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Amid US-Cuba Tensions, Cimafunk Bridges a Cultural Divide

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The Cuban James Brown has arrived” read the headline of Colombia’s top newspaper, El Tiempo. It was February 18, 2019, and Cuba’s new musical sensation, known as Cimafunk, had landed in Bogotá with his band for their first performance outside of their homeland—as well as to secure visas for their upcoming tour of the United States. Deteriorating diplomatic relations between the Trump administration and Cuba led to a closure of the US consular section in Havana in the fall of 2017; Cimafunk and his entire band were forced to apply at the US consulate in Bogotá. Both the concert in Colombia’s capital and the visa appointment represented important steps in Cimafunk’s ascent as the next major Cuban star on the international stage of music.

Billboard has described Cimafunk as “Cuba’s 2018 revelation of the year.” The New Yorker has cited his “uncanny ability to control the energy in the room.” Argentina’s leading rock-and-roll pianist, Fito Paez, calls Cimafunk “one of the lights of the future of the continent.” As US-Cuba relations sink to new lows with Trump’s imposition of severe travel restrictions to the island, the cultural bridge that Cimafunk’s music could build across the Florida straits has become all the needed, urgent, and meaningful.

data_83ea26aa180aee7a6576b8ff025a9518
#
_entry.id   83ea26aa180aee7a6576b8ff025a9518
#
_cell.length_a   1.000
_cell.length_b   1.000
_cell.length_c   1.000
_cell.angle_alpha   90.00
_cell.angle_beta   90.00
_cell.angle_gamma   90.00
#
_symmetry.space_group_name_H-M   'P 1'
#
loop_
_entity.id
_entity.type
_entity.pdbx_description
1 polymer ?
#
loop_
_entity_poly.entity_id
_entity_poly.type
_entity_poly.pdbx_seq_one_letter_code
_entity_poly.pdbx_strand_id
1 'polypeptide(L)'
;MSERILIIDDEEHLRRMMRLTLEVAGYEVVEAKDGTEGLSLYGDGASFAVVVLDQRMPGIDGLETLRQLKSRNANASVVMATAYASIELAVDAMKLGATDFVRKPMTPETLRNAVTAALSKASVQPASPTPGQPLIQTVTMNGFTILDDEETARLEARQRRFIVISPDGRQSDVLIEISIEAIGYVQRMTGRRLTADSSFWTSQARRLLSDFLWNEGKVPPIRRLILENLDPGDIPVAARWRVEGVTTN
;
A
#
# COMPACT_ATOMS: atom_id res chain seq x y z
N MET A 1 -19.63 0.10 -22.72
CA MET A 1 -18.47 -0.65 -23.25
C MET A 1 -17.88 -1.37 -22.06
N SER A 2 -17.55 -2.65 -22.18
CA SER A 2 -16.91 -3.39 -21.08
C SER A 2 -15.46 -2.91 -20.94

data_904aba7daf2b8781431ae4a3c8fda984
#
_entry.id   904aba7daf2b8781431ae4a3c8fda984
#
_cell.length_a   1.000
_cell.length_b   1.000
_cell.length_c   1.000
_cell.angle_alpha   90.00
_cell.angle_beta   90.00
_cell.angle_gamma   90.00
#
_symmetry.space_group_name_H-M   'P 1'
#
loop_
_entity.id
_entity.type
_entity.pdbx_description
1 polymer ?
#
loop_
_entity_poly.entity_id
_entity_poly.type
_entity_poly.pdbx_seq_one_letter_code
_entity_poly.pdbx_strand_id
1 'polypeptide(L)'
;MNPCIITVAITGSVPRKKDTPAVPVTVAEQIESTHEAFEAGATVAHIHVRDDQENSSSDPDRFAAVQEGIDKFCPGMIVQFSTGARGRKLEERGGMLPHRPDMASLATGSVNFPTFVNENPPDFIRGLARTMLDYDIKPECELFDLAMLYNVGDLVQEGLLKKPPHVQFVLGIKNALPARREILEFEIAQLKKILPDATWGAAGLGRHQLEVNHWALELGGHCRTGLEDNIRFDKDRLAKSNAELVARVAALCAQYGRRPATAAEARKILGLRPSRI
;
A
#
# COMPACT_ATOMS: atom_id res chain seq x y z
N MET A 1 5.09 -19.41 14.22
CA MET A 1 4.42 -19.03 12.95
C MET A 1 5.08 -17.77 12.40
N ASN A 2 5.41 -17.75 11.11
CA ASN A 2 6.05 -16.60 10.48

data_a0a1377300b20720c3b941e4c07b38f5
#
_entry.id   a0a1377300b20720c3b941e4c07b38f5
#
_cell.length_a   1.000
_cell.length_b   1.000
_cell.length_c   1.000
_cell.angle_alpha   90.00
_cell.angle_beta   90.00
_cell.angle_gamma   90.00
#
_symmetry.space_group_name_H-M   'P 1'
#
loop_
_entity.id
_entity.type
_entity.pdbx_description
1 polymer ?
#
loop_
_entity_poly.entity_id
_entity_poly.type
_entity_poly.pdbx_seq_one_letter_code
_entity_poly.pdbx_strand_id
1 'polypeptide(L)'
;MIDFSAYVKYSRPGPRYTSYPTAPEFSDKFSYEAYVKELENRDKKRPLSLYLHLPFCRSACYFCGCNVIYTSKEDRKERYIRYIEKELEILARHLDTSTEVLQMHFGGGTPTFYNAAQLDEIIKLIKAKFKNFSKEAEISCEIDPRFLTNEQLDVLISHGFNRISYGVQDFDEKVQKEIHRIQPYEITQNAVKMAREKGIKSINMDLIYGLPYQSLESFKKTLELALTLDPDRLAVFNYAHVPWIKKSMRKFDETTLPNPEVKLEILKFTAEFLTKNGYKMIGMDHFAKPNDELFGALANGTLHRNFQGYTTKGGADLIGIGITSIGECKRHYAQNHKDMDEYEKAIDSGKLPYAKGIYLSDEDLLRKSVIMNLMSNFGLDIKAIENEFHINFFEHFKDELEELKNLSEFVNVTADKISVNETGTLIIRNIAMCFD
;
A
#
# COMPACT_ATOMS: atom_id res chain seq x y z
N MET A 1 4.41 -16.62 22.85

Fortunately, in Bogotá, US visas were granted to all eight members of the band, which includes three percussionists and a young female trumpeter. Before flying to the United States, they took the stage at Armando’s Records with a set filled with homages to traditional Afro-Cuban music, but fused with sounds reminiscent of James Brown.

In the United States, the band’s first stop was South by Southwest, the make-or-break music festival in Austin, Texas, where new, edgy, international bands are discovered. The stage was set on February in a large ballroom where three sparsely attended performances by other bands had been held earlier that day. For SXSW, it seemed just another gig by a little-known band from Cuba.

But the moment Cimafunk began to play, that “uncanny ability” to control the energy in the room became apparent. By the second song, the room was packed; some people headed for the hallway to grab passersbys, tugging them into the pulsating ballroom with the admonition: “You have to see this!” Cimafunk “fired up crowds” with “impeccable showmanship plus next-level musicianship” reported the music critic for the local Austin-American Statesman. The review predicted that the band would “rise to international stardom.”

To understand what Cubans call the fenomeno Cimafunk, it’s helpful to understand who Cimafunk is. Cimafunk is actually the nom de guerre of Erik Iglesias Rodriguez, an artist who hit the contemporary Cuban music scene last year. Since then, he has led his own musical revolution on the island.

Iglesias was born some 30 years ago in the western region of rural, tobacco-rich Pinar del Rio and displayed an early affinity for music, singing in church. He remembers draining the battery of his uncle’s car listening to the music of James Brown, George Clinton, and Michael Jackson on a cassette player all night long. As a teenager, he flirted with Afro-Cuban beats, Cuban trova, and even modern reggaeton. Singing with his high-school friends, he eventually established his own sound—a mix of all those rhythms. Initially, Iglesias intended to pursue a career as a doctor. But in 2010, after his third year in medical school, he dropped out and headed to Havana to see how far his sound could take him.

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